Who knew? (Actually, if we all read the manuals that came with our appliances, we would know many of these.)
1. Laundry detergent does matter. The more expensive brands contain ingredients that separate the soil from the clothing. Cheap detergents don’t and you end up with the soil being redeposited back on (so whites get dingy with redeposited dirt and sweat – yuck!). You spend hundreds of dollars (or more) on your clothes – don’t skimp on the detergent you wash them in.
2. You should scrape large pieces of food off of dishes, but do not pre-rinse. Your dishwasher cycles are designed to be used on soiled dishes, not clean ones, so the power and force of the water is for soiled dishes.
3. Don’t wait until the dishwasher is full. It costs around $0.11 to run a complete dishwasher cycle, including heated dry, on the newest machines. Even if your dishwasher is a few years old, it doesn’t cost much at all to run. If you run the dishwasher as needed instead of waiting for a full load, you avoid having days-old completely dried on foods that often need to be run through a cycle again.
4. Some laundry detergents separate. Pour some of your liquid laundry detergent into a glass and watch it for a couple of days. If there is separation, you should shake the detergent container before using.
5. Now that phosphates are no longer allowed in dishwashing detergents, many powder and liquid dish detergents simply don’t work as well as they used to. Most of the manufacturers are focusing their research, testing and money on the detergent pods, so it’s probably a great time to make the switch to dish detergent pods.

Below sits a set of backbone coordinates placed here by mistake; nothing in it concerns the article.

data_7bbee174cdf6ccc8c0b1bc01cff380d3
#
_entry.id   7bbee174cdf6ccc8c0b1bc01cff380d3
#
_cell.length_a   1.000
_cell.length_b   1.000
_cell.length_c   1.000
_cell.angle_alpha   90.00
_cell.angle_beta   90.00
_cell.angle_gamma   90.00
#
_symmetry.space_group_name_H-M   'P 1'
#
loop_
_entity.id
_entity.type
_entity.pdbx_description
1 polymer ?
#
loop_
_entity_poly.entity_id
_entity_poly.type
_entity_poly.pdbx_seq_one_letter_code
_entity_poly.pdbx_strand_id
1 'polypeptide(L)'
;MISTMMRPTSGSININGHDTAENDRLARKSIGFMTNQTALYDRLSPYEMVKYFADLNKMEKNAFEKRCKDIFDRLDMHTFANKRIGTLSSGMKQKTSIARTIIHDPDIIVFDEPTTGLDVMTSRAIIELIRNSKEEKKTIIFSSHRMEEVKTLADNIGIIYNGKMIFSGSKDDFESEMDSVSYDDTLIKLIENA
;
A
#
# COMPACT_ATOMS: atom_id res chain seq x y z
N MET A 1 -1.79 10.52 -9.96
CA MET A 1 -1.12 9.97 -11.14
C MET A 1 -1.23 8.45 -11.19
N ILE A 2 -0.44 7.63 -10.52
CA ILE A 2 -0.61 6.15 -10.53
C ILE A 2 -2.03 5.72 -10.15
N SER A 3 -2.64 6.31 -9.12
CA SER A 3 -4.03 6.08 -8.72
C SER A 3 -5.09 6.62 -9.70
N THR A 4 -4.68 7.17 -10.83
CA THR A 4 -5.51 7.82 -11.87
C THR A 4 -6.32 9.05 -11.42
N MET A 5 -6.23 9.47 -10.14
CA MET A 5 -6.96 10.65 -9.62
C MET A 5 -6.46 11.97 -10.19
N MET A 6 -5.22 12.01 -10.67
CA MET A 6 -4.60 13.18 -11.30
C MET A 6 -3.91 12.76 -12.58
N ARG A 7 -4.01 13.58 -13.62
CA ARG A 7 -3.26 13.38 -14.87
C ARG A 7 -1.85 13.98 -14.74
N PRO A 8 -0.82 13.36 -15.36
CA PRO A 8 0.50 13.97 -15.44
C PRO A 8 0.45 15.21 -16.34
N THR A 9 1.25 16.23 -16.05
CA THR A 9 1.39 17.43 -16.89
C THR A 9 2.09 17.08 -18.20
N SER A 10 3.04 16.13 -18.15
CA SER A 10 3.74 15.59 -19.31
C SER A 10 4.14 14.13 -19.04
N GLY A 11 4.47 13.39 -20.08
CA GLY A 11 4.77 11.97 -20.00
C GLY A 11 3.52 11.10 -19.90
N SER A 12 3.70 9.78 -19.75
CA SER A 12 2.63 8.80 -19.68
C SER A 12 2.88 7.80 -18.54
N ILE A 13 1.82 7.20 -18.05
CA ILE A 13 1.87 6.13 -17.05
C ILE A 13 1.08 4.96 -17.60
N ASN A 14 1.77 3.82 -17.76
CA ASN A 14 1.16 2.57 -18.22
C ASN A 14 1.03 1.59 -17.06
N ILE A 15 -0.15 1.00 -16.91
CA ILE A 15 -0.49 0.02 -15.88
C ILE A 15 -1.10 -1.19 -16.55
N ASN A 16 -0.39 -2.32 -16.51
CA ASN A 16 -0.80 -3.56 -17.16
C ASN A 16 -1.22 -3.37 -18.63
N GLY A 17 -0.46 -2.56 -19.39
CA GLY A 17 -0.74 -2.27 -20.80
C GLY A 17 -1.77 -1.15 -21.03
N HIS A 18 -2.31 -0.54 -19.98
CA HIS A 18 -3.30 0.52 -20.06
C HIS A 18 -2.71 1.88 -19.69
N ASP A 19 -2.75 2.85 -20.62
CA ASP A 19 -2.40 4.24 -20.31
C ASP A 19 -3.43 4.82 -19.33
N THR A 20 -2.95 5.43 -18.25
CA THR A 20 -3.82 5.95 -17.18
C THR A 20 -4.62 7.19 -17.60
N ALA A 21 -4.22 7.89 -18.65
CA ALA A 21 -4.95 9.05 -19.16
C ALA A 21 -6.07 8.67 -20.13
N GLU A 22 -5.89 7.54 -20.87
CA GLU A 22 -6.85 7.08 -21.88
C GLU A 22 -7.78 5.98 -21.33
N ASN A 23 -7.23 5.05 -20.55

6. Use a rinse agent in your dishwasher! Even if you use a pod that contains a rinse agent, use another rinse agent. Any rinse agent that is released during the cycles will be washed away, so you need a separate rinse agent to be released at the end of the cycles.
Pretty interesting, huh?
I had an amazing time on my trip to the Real Whirled! I’ll be back to post again soon on some more of the fun we had in Chicago and in Benton Harbor, Michigan. It was a great learning experience and made me absolutely, 100% a MaytagMom for life!
Check back in a few days to see the rest of the fun we had around the Real Whirled house, out shopping and dining and seeing the sights!
I wrote this post participating in an Maytag Moms Ambassador program by Mom Central Consulting on behalf of Maytag. I was provided with a trip to the Real Whirled house to facilitate my post.